In the book Let’s Talk About Science and Religion, scientists and BYU professors Jamie L. Jensen and Seth M. Bybee draw on research, data, and years of teaching experience to discuss how science and religion work together.
Jensen and Bybee have watched thousands of Latter-day Saint students navigate sometimes challenging scientific topics. Let’s Talk About Science and Religion is intended to help Latter-day Saints gain the skills necessary to navigate issues that arise at the intersection of science and religion and to better appreciate how science and religion can bless themselves, families, and humanity. The following is an excerpt from a chapter in the book called “Base Your Faith in God on Correct Evidence.”
A faulty pattern of reasoning common among religious individuals is a mentality that builds a spiritual foundation on a “God of the Gaps.” Three thousand years before Christ, in the Bronze Age, the Greek Gods of Olympus played a large role in people’s lives.1 They were deemed responsible for many scientific phenomena that, at the time, could not be otherwise explained. For example, Zeus was the god of lightning, Poseidon was the god of hurricanes and earthquakes, and Demeter was the goddess of the harvest. So, if lightning struck your ox, or an earthquake destroyed your city, or your crops failed, the event was blamed on the wrath of the gods. The ancient Greeks used the gods to explain phenomena that they did not understand (the “gaps”). Not surprisingly, when scientific exploration and experimentation led to scientific explanations for these gaps—lightning is an electrical discharge between clouds and the ground;2 earthquakes result from shifting tectonic plates;3 and crops fail for any number of reasons, from drought to infestation4—their belief in their gods began to diminish. 5 …
Seeking for Signs
A “God of the Gaps” [mentality involves] inserting God as an explanation for anything that science cannot currently explain. A similar pattern of thinking is to try to use science and natural phenomena to prove God’s existence—for example, by replacing actual scientific evidence with fake scientific explanations that favor supernatural causes for physical phenomena or by seeking for physical signs of God’s existence.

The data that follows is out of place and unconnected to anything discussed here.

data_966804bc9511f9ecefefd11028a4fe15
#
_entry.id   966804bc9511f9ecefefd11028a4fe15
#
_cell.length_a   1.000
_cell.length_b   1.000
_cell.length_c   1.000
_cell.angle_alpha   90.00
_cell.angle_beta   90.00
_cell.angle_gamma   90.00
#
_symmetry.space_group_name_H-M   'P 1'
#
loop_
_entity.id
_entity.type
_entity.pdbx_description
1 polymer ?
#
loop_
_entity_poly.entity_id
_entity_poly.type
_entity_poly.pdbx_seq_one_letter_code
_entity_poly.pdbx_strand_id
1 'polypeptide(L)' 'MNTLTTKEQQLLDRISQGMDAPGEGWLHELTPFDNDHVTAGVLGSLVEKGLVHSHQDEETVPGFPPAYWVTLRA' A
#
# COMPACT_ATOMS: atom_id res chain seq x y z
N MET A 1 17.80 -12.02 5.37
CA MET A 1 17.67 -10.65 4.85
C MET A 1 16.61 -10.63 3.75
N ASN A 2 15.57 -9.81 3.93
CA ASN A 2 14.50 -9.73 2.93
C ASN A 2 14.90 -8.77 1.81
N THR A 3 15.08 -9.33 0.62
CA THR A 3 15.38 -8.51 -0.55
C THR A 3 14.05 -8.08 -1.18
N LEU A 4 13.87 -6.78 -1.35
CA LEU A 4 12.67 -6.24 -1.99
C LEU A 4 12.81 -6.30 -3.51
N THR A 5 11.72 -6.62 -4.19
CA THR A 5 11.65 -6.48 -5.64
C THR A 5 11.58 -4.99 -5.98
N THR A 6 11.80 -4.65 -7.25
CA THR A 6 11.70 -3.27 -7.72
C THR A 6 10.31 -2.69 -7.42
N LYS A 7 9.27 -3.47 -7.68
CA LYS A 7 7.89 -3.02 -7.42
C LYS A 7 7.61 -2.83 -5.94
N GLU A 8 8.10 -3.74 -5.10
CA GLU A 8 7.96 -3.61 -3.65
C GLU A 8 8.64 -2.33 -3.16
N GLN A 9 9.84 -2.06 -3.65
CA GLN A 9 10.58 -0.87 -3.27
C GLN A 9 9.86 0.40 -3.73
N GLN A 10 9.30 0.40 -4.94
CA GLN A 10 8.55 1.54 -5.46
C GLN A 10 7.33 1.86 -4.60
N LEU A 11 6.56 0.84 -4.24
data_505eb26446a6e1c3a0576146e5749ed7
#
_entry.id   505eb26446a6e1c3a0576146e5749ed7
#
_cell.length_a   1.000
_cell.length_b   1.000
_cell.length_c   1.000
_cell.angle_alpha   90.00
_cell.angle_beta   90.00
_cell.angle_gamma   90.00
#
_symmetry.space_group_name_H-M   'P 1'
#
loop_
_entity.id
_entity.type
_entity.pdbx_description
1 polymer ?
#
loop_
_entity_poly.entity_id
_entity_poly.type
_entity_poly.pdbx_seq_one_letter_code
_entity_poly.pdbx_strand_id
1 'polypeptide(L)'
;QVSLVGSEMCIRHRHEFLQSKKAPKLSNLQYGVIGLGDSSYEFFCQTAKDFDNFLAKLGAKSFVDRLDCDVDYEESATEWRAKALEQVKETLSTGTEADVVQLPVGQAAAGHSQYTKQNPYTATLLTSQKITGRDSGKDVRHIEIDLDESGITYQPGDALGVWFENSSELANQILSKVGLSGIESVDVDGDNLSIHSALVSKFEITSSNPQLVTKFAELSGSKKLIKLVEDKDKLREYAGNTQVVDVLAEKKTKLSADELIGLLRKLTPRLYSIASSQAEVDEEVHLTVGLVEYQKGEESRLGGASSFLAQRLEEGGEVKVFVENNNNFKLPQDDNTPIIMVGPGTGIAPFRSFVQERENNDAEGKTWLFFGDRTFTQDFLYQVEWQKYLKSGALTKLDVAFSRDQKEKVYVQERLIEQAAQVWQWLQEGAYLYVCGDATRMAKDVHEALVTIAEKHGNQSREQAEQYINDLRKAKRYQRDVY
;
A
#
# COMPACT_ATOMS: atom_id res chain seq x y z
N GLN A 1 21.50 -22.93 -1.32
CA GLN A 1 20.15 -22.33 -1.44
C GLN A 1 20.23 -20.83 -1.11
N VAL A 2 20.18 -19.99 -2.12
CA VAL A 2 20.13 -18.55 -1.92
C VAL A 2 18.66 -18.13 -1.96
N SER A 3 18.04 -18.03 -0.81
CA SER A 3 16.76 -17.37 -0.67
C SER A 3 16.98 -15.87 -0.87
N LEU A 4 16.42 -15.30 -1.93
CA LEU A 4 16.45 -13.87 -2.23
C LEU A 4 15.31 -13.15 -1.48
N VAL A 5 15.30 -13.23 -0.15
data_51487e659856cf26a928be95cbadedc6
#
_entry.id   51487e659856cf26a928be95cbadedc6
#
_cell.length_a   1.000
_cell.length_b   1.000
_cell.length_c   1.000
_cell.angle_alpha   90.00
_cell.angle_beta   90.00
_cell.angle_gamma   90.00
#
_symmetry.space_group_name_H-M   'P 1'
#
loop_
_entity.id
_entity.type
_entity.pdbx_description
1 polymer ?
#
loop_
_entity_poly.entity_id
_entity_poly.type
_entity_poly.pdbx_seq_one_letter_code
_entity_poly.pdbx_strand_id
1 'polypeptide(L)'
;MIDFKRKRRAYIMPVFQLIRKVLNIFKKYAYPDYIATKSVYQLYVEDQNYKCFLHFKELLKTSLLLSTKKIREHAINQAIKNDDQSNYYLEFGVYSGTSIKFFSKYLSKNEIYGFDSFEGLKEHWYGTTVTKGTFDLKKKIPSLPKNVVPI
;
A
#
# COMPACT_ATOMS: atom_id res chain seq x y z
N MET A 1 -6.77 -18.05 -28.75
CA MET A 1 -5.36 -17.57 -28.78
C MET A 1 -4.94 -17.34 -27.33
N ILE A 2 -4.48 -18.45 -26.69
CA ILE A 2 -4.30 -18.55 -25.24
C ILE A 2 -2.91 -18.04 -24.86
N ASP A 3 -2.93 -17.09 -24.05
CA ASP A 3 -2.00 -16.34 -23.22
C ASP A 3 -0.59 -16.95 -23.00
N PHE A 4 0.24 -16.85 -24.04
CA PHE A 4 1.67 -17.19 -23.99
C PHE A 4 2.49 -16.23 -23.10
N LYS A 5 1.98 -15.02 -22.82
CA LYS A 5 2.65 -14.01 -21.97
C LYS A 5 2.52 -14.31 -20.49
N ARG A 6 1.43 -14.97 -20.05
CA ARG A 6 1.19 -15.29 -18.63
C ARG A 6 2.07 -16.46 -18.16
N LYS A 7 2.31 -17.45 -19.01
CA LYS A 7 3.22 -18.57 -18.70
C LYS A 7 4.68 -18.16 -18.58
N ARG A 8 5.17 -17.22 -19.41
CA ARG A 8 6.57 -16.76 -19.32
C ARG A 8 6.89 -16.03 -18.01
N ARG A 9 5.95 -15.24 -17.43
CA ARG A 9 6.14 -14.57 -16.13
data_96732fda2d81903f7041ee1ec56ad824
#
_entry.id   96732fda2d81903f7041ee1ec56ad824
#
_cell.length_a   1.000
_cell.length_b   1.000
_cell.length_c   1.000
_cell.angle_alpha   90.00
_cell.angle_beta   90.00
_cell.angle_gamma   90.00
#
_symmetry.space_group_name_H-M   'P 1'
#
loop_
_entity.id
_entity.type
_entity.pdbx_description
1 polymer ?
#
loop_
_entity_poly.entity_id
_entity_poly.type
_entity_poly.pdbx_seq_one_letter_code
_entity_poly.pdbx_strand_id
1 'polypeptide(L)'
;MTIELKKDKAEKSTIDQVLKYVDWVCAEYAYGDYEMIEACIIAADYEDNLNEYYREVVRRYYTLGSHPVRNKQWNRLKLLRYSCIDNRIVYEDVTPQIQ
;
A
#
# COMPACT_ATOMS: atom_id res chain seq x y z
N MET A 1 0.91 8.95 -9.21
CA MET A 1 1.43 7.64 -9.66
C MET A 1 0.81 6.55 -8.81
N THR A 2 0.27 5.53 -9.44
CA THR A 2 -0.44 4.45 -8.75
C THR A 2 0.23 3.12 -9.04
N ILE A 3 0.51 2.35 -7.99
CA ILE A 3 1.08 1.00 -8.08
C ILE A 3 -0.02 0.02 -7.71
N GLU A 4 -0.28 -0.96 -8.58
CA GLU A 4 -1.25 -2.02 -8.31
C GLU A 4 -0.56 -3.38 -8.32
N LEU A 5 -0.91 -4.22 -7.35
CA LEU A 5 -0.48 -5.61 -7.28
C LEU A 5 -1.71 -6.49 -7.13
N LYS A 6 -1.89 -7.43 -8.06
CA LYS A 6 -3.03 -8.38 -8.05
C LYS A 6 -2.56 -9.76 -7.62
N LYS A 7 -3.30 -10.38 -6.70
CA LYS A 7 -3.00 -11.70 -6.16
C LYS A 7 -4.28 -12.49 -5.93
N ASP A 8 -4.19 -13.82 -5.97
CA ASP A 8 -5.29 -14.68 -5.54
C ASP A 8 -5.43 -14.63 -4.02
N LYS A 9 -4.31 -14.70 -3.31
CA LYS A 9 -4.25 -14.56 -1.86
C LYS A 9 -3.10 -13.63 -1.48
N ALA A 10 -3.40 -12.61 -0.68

In Alma 30, we see a classic example of this pattern of reasoning in Korihor, the anti-Christ. He was going about the land trying to convince the Nephites that a person cannot know that God is real because there is no physical evidence (see Alma 30:26). Alma asks him an interesting and profound question: “And now what evidence have ye that there is no God, or that Christ cometh not? I say unto you that ye have none, save it be your word only” (Alma 30:40). Alma is emphasizing a key aspect of the nature of science that we have already discussed: science is agnostic. We do not have scientific evidence for or against the existence of God.
In response, Korihor asserts, “If thou wilt show me a sign, that I may be convinced that there is a God, yea, show unto me that he hath power, and then will I be convinced of the truth of thy words” (Alma 30:43). Korihor is asking for physical, scientific proof of God’s existence. But is this how we are to seek a testimony of our Father in Heaven?
The Lord clearly teaches that signs follow our faith, not the other way around: “But, behold, faith cometh not by signs, but signs follow those that believe” (Doctrine and Covenants 63:9). This brings us to an important scripture in Alma 30, verse 44, where Alma proclaims that “all things denote there is a God; yea, even the earth, and all things that are upon the face of it, yea, and its motion, yea, and also all the planets which move in their regular form do witness that there is a Supreme Creator.” This implies that physical things, things of the natural world, can serve as evidence of God. However, these things are evidence of God to those who have already obtained a testimony of God through spiritual evidence. These physical evidences follow our faith; they do not build our faith. For a nonbeliever, these evidences would hardly witness to them of a Supreme Creator because they would not recognize such evidence until after they have come to know God through spiritual means.
Base Your Testimony on Spiritual Evidence